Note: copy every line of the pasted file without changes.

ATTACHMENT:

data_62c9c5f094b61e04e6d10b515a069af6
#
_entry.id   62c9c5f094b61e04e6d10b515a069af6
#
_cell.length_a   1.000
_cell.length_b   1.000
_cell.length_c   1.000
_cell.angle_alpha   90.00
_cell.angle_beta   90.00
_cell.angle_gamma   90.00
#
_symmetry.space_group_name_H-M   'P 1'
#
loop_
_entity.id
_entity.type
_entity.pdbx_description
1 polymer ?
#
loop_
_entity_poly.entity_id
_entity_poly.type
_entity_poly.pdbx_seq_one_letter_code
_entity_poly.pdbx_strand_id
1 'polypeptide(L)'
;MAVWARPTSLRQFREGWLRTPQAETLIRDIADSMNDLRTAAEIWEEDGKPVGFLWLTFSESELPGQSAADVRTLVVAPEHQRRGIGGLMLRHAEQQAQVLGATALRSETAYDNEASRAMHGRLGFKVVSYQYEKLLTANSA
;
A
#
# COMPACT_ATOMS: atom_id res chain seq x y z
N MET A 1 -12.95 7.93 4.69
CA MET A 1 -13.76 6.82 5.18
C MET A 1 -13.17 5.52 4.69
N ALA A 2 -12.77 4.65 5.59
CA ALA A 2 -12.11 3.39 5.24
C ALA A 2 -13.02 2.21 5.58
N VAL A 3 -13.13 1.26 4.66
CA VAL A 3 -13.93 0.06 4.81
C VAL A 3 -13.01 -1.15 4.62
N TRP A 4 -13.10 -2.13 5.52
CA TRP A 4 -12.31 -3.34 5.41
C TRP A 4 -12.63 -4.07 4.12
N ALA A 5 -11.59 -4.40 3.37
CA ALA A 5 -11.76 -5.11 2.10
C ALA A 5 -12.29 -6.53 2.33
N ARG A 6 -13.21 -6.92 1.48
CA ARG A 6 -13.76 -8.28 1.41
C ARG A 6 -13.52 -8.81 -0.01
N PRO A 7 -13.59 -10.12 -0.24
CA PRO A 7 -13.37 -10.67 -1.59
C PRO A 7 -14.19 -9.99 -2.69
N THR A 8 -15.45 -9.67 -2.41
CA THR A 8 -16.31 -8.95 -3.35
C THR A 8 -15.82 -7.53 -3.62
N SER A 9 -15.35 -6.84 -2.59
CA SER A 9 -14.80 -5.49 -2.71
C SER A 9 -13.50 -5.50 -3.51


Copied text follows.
data_62c9c5f094b61e04e6d10b515a069af6
#
_entry.id   62c9c5f094b61e04e6d10b515a069af6
#
_cell.length_a   1.000
_cell.length_b   1.000
_cell.length_c   1.000
_cell.angle_alpha   90.00
_cell.angle_beta   90.00
_cell.angle_gamma   90.00
#
_symmetry.space_group_name_H-M   'P 1'
#
loop_
_entity.id
_entity.type
_entity.pdbx_description
1 polymer ?
#
loop_
_entity_poly.entity_id
_entity_poly.type
_entity_poly.pdbx_seq_one_letter_code
_entity_poly.pdbx_strand_id
1 'polypeptide(L)'
;MAVWARPTSLRQFREGWLRTPQAETLIRDIADSMNDLRTAAEIWEEDGKPVGFLWLTFSESELPGQSAADVRTLVVAPEHQRRGIGGLMLRHAEQQAQVLGATALRSETAYDNEASRAMHGRLGFKVVSYQYEKLLTANSA
;
A
#
# COMPACT_ATOMS: atom_id res chain seq x y z
N MET A 1 -12.95 7.93 4.69
CA MET A 1 -13.76 6.82 5.18
C MET A 1 -13.17 5.52 4.69
N ALA A 2 -12.77 4.65 5.59
CA ALA A 2 -12.11 3.39 5.24
C ALA A 2 -13.02 2.21 5.58
N VAL A 3 -13.13 1.26 4.66
CA VAL A 3 -13.93 0.06 4.81
C VAL A 3 -13.01 -1.15 4.62
N TRP A 4 -13.10 -2.13 5.52
CA TRP A 4 -12.31 -3.34 5.41
C TRP A 4 -12.63 -4.07 4.12
N ALA A 5 -11.59 -4.40 3.37
CA ALA A 5 -11.76 -5.11 2.10
C ALA A 5 -12.29 -6.53 2.33
N ARG A 6 -13.21 -6.92 1.48
CA ARG A 6 -13.76 -8.28 1.41
C ARG A 6 -13.52 -8.81 -0.01
N PRO A 7 -13.59 -10.12 -0.24
CA PRO A 7 -13.37 -10.67 -1.59
C PRO A 7 -14.19 -9.99 -2.69
N THR A 8 -15.45 -9.67 -2.41
CA THR A 8 -16.31 -8.95 -3.35
C THR A 8 -15.82 -7.53 -3.62
N SER A 9 -15.35 -6.84 -2.59
CA SER A 9 -14.80 -5.49 -2.71
C SER A 9 -13.50 -5.50 -3.51